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Akmal will not be made a scapegoat: Afridi

Afridi says Pakistan are still well-placed to reach the quarter finals.

PALLEKELE: Pakistan captain Shahid Afridi said Thursday that blundering wicket-keeper Kamran Akmal will not be made a scapegoat and fans should expect a traditional World Cup rollercoaster ride.

The 29-year-old Akmal has endured a blitz of criticism after his calamitous performance against New Zealand where two horror blunders allowed Ross Taylor to escape on nought and eight before the batsman smashed an unbeaten 131.

New Zealand’s 110-run win was Pakistan’s first defeat in the tournament and prompted calls for Akmal’s younger brother Umar to be handed the gloves for the remaining group games against Zimbabwe and Australia.

That would leave Kamran to play as a specialist batsman, even being promoted to open. Umar, who kept wicket in three Twenty20 internationals and a one-dayer last year, was seen practicing keeping in the team’s net session on Thursday.

“Kamran has done a lot of hard work for this World Cup, but he has not lived up to that level, and we suffered a lot after he couldn’t perform,” said Afridi.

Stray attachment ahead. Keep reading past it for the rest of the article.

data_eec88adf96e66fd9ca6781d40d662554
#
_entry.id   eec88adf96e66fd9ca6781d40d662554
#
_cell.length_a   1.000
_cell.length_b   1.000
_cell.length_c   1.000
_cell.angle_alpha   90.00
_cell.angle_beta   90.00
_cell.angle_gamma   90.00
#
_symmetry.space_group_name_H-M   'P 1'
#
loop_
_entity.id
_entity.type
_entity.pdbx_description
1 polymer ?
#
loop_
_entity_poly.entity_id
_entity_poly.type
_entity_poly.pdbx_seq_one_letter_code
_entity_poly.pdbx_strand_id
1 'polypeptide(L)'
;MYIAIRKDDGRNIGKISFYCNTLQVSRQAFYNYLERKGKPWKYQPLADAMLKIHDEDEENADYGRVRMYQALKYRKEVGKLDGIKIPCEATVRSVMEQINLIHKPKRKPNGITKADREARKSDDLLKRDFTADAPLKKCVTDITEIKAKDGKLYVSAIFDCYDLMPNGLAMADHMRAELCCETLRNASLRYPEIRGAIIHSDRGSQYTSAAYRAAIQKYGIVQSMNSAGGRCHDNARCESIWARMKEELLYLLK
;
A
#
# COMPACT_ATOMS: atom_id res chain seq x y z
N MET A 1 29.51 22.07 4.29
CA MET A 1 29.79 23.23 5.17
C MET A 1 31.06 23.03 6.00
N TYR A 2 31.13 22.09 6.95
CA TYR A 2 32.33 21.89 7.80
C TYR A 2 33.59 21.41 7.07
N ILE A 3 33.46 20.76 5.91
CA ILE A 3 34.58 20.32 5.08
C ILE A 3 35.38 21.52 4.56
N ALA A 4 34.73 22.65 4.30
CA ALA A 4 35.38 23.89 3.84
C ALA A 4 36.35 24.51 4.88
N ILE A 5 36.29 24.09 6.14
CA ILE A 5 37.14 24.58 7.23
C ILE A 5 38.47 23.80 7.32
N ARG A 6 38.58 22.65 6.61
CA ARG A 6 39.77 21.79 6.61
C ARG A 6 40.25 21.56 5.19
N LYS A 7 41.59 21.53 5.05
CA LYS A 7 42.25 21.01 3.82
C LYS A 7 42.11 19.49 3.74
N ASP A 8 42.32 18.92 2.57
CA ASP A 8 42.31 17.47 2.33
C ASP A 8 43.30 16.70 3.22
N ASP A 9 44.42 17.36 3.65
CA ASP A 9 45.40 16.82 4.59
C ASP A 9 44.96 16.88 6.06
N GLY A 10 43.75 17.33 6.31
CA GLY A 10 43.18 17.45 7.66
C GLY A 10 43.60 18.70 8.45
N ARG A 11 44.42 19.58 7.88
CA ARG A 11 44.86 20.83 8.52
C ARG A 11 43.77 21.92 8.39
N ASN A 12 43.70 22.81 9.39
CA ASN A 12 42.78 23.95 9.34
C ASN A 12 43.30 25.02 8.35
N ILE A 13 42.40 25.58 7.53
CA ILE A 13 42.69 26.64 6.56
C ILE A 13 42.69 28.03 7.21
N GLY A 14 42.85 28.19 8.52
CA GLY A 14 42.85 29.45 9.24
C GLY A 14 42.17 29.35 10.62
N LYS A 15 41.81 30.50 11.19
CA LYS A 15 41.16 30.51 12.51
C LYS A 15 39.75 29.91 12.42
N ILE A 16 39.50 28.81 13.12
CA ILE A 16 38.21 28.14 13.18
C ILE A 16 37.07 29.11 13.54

His lapses allowed New Zealand to post a challenging 302-7 in Tuesday’s game, after mustering a whopping 100 runs off the last five overs, after struggling at 202-4 in 45 overs.

Afridi stressed that Pakistan, who face Zimbabwe on Monday, should not panic as they are still well-placed to reach the quarter-finals.

“Kamran has won lots of matches for Pakistan in the past, he is a very talented cricketer, and I think we are at a stage where we shouldn’t panic. There are other players who are not performing – it’s not only Kamran.

“We need to back them. If we make several changes we can face problems in future matches, so we will see if Kamran plays the next game or not. From my side, I think we should give Kamran confidence.

“He is a good player and we expect that he will do better.” Afridi urged fans back home to forget the defeat to New Zealand and that following Pakistan is always a nerve-racking affair.

“Because of the way we have batted, bowled and fielded everyone should get angry but then we have to forget this anger and we should have confidence for the next match,” said the captain. “Everyone realises that we have made big mistakes but if you look at Pakistan cricket over the last 50-60 years it’s quite normal for our team.”

Afridi said Pakistan still need to solve their problems with their opening pair. “We are here with perfect openers and I don’t think we can take a chance on Ahmed Shehzad and Mohammad Hafeez. But we might open with Kamran, that’s one of the options,” said Afridi.

Pakistan’s best opening partnership in four matches was just 28 against Sri Lanka.